Over the centuries the Hermanos have developed an extraordinary cycle of rituals and prayers, culminating in the Holy Week Passion Play and Tenebrae services. Every moment in this ritual process is accompanied by a beautiful repertory of alabados or hymns of praise unique to the region. It is this remarkable repertory of religious music that attracted the interest of Juan B. Rael, not as a musicologist, but as a linguist interested in dialectology.
The dialect of Spanish unique to the region is a reflection of the culture, blending seventeenth-century peninsular Spanish elements with vocabulary deriving from contact with indigenous languages, especially Aztecan Nahuatl, and having a contemporary relation with English so intimate the two languages are sometimes used in alternating sequences by speakers. Rael gathered most of his linguistic data by collecting folk stories, but in the summer of 1940, he was drawn home to record the alabados as well as the songs from the cycle of Autos or folk plays, notably "Los Pastores" ("The Shepherds") and "El Niño Perdido" ("The Lost Child").
Summers are brief and exuberant in the high inter-mountain valleys and plateaus of the upper Río Grande and the southern range of the Rockies known as the Sangre de Cristos, the Mountains of the Blood of Christ. Dry-farmed fields of wheat and pinto beans, carefully irrigated apple orchards, and long narrow plots of potatoes, corn, and high altitude crops like habas or fava beans were especially well-tended. By June, or as soon as the snow pack melted, young men and boys were in the mountains tending large flocks of sheep. After hard times, only a few animals were actually owned by the shepherds, who toiled under strict sharecropping arrangements. Wool was the sole cash crop and local link to the national economy. In Nuevo Mexicano Spanish, lana or wool is still a common term for money. With the collapse of the regional economy in the 1930s, people turned to what had always sustained them in the past -- subsistence agriculture.
In 1940, signs of the approaching conflagration of World War II seemed far off, and summer in the region is always a hopeful calm between storms. The devastating course of the Depression had been stemmed by the New Deal. The cash income lost from the decline in seasonal work in the mines and sugar beet fields of Colorado was being supplanted in part by relief programs and job opportunities with the Civilian Conservation Corps (CCC) and the Works Progress Administration (WPA). The people joked about "el diablo a pie," the devil walking around on the loose, which is what the initials "WPA" sound like in Spanish. Hispanos were flattered by the respect shown to their cultural and oral literary traditions by the fieldworkers of the folklore projects and the organizers of the folk arts workshops. They were quite willing to share their music with Rael, the young man from Arroyo Hondo who had gone so far with his education.
For generations after the American invasion of 1846, education had taken place in the home, where parents used Spanish language newspapers to teach their children to read. In 1880, the year that public education began in New Mexico, there were over forty Spanish newspapers available, and all of them published poetry, local ballads, and literary selections in addition to the news. A humorous song in the Rael collection pokes fun at newspaper subscribers and readers, both male and female, for thinking they knew so much. In two elections prior to 1880, public education had been defeated by the people, who concluded that the Spanish language and local culture would be eliminated from the classroom as soon as possible.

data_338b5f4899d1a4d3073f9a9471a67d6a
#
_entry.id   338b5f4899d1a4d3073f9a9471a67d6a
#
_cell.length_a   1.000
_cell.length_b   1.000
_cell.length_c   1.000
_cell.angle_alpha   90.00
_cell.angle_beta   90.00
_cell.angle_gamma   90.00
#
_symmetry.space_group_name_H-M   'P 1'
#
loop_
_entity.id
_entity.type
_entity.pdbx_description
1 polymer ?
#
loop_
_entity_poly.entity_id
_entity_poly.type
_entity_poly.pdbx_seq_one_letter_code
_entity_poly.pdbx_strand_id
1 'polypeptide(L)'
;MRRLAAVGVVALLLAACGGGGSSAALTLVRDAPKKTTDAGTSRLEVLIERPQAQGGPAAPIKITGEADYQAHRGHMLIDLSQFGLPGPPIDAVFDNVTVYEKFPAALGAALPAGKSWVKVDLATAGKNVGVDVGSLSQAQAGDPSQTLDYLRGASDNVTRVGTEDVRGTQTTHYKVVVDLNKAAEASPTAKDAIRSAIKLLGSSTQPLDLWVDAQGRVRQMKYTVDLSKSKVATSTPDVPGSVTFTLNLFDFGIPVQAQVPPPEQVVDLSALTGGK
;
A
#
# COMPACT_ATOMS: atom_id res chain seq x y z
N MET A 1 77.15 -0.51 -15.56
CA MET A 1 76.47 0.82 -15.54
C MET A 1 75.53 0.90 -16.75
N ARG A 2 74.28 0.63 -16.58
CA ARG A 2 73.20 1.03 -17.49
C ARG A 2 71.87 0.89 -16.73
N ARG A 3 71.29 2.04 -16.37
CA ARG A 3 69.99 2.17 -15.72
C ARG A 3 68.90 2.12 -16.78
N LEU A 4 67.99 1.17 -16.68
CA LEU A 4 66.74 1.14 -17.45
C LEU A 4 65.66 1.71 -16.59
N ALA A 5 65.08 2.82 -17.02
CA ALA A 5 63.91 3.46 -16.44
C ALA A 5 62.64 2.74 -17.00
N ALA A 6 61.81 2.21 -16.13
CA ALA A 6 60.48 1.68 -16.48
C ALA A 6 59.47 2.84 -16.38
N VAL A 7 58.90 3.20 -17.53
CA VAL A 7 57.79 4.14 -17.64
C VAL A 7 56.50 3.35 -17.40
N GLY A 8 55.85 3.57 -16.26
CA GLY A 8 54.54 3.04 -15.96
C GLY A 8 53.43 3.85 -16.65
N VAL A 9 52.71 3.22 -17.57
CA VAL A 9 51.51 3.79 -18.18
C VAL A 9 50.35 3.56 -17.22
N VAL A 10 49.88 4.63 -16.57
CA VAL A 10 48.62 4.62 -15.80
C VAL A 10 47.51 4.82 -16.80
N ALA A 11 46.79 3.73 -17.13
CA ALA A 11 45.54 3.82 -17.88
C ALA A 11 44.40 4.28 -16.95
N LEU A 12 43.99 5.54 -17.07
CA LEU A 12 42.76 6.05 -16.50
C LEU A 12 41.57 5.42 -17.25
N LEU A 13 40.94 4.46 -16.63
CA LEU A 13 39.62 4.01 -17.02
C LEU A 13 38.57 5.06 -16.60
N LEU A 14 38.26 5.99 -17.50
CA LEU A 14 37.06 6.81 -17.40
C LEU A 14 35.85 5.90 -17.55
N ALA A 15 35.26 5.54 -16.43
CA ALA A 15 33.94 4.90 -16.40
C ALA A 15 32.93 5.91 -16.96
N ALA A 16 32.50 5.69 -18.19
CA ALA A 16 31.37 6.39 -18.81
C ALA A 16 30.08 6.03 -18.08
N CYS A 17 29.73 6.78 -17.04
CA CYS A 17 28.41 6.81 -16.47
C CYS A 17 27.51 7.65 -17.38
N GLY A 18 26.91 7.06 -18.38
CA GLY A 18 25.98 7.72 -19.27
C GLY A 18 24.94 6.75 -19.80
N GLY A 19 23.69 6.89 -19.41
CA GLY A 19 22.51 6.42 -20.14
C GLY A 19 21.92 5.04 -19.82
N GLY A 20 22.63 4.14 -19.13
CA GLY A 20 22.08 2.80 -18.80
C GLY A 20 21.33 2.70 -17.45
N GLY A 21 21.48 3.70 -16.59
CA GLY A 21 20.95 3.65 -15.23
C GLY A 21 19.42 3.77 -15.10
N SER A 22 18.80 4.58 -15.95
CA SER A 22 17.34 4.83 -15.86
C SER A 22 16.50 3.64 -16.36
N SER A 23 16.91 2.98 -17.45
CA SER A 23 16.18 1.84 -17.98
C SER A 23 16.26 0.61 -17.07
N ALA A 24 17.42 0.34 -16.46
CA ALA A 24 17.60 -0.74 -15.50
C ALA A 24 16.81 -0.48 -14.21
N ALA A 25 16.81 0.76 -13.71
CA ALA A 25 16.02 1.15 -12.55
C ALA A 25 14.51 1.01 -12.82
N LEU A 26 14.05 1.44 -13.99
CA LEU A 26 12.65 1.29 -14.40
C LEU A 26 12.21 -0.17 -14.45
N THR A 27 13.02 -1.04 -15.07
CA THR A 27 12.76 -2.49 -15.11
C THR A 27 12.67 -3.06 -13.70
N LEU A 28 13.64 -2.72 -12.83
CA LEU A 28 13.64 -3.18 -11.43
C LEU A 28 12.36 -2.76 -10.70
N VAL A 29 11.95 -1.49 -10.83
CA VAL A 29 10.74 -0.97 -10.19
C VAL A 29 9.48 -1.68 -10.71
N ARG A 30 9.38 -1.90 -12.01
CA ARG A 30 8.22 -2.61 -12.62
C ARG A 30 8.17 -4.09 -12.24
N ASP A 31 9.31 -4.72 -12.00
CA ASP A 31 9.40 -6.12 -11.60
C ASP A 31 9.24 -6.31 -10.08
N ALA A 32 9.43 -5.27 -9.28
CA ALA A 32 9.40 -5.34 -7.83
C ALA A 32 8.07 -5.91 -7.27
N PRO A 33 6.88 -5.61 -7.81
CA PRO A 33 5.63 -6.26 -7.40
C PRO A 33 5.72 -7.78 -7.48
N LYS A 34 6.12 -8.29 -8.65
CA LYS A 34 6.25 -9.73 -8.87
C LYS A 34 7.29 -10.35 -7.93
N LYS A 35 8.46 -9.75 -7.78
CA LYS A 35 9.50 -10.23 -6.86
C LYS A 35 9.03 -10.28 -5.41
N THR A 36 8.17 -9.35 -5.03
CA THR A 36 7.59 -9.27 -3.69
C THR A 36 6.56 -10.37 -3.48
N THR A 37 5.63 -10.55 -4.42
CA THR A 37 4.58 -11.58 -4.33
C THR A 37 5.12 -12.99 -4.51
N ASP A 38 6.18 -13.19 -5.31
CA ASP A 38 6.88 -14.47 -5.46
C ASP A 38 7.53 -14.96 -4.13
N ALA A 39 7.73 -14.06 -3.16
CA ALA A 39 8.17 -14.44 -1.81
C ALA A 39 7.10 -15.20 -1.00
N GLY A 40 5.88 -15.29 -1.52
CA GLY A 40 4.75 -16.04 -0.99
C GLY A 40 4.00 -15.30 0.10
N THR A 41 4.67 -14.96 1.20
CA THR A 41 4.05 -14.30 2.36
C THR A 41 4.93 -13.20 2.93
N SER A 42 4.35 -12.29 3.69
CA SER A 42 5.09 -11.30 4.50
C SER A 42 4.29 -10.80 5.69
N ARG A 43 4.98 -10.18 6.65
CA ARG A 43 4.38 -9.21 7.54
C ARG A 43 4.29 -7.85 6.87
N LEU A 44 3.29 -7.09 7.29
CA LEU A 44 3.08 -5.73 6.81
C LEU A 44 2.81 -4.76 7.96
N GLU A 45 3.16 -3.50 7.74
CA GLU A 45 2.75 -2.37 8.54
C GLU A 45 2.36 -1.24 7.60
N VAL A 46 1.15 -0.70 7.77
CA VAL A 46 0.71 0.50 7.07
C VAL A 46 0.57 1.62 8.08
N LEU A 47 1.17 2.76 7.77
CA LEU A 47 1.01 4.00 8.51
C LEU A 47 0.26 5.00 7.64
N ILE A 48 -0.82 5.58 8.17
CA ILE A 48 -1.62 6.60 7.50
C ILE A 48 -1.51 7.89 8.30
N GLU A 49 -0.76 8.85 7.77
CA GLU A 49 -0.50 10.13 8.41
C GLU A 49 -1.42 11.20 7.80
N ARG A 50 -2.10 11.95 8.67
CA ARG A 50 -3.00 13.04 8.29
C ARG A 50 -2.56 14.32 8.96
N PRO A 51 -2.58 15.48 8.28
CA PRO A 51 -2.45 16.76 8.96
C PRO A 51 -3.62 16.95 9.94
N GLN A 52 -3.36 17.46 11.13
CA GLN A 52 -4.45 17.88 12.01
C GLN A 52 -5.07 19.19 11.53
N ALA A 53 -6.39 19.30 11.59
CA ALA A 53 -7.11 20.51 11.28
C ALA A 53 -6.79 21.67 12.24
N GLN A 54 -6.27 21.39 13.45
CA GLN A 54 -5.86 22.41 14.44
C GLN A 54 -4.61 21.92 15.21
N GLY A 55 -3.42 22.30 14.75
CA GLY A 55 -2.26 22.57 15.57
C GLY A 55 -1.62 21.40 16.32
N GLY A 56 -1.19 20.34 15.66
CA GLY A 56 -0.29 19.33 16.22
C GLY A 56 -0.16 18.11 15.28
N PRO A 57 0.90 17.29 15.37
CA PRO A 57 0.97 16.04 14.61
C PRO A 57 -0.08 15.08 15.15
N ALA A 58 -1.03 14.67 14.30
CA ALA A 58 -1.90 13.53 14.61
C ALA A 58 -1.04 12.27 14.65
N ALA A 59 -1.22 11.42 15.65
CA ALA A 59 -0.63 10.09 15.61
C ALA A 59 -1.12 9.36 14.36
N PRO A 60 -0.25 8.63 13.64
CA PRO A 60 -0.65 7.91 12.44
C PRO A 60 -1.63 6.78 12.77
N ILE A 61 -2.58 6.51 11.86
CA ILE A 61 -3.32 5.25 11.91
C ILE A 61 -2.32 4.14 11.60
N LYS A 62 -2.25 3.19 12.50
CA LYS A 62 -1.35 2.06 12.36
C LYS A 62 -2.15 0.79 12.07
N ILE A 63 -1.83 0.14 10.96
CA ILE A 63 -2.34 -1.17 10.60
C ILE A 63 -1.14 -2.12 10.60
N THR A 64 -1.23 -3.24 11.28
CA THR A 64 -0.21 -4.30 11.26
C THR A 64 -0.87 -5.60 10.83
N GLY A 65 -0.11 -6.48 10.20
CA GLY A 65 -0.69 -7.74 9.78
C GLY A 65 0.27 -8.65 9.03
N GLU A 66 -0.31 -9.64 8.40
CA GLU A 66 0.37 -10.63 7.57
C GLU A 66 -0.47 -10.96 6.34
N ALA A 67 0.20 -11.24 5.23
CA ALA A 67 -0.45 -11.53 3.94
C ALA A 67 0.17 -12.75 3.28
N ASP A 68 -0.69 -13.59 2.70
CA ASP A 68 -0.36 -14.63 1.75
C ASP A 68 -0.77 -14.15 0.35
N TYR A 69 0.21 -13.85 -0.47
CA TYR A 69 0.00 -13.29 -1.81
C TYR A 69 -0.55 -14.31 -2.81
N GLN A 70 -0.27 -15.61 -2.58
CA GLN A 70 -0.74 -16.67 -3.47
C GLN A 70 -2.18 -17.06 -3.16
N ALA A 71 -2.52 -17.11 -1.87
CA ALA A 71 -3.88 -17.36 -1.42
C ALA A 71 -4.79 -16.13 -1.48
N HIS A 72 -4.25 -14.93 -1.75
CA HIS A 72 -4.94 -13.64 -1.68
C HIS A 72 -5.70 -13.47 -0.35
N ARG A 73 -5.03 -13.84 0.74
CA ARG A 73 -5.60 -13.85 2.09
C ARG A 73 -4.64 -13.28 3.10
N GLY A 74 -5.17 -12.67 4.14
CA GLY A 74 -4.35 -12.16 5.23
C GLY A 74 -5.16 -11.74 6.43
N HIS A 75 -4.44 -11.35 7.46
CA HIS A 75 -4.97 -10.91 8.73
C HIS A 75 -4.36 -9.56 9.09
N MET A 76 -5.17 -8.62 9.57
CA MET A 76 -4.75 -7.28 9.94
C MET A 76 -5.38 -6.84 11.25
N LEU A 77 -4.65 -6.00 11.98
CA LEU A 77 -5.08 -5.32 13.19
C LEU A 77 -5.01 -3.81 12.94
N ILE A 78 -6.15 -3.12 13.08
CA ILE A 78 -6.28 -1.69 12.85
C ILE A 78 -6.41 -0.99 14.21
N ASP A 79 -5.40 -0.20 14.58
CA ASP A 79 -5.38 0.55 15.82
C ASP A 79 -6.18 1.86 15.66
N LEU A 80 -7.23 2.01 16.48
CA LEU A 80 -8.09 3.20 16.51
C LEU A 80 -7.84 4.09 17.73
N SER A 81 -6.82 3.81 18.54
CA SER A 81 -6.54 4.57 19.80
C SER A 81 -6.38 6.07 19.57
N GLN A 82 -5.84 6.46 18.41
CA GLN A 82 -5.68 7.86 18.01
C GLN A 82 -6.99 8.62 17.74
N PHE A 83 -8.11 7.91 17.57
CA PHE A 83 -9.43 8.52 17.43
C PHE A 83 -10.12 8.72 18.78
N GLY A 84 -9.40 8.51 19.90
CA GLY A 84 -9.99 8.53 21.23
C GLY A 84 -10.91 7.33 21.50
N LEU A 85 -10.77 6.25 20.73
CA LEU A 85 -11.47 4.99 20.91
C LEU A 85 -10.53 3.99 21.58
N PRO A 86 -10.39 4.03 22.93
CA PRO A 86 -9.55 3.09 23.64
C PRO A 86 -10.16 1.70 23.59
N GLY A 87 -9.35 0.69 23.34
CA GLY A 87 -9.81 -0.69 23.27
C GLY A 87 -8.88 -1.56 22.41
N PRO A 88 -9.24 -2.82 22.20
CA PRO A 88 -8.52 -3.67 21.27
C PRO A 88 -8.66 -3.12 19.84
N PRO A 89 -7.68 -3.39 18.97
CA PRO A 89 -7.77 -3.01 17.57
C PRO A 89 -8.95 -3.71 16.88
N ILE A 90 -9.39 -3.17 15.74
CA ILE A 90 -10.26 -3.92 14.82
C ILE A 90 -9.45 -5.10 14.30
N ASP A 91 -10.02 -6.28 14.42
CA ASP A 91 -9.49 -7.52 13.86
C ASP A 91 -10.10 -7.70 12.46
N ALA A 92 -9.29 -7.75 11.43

World War II put an abrupt end to the Depression, and created a mass exodus not only of soldiers, but of whole families moving to the cities to work in defense industries. The 1950s saw not only a decline in village population, but strong pressure to assimilate and Americanize. The post-war generation experienced a pronounced trend towards language loss and cultural devaluation. Then, with the social and political movements of the late 1960s and 1970s, a resurgence in regional and ethnic pride led to a cultural, literary, and artistic renaissance. Several waves of Anglo immigration have also prompted Hispano communities to reevaluate their place in American society. A shift in educational policy from assimilation to cultural plurality has also helped create a space in which Hispanos can be themselves and honor their own cultural traditions.
Much of the music that Juan B. Rael recorded in the summer of 1940 can still be heard today, not from lack of change, but from a newfound sense of continuity and cultural survival. The religious repertory is intact and regularly performed in the morada chapels of the Penitente Brotherhood. Although the waltzes and polkas Rael found in dance halls have been eclipsed by American country, rock, and Spanish language popular music from radios and jukeboxes, the classic, old violin and guitar tunes continue to be played in senior centers and at folk festivals. The culture, language, and music of the Nuevo Mexicanos of the Upper Rio Grande are still flourishing.